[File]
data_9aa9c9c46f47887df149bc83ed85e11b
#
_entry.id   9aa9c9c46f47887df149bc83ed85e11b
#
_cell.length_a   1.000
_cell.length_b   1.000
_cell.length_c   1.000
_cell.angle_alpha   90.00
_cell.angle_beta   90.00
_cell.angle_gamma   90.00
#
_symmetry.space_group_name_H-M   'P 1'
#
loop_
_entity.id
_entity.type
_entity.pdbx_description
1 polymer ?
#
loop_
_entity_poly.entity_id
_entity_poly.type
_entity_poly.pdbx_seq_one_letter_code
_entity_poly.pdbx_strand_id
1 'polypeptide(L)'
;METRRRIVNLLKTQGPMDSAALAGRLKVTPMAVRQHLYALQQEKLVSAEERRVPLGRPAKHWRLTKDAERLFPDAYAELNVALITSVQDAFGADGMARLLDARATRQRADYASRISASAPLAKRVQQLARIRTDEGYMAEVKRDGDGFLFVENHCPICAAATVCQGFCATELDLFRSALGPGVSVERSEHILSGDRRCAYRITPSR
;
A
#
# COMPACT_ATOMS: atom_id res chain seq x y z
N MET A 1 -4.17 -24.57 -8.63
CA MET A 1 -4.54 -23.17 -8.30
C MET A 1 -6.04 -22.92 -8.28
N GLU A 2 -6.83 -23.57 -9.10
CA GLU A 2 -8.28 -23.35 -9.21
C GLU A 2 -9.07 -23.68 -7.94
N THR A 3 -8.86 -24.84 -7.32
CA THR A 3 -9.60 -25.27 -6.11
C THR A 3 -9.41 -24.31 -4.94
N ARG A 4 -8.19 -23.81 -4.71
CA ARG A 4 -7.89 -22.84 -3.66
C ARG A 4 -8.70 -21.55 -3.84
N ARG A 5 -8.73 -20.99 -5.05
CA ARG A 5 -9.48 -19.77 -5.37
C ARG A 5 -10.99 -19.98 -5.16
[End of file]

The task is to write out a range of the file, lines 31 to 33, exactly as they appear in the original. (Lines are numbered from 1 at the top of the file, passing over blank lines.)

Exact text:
N MET A 1 -4.17 -24.57 -8.63
CA MET A 1 -4.54 -23.17 -8.30
C MET A 1 -6.04 -22.92 -8.28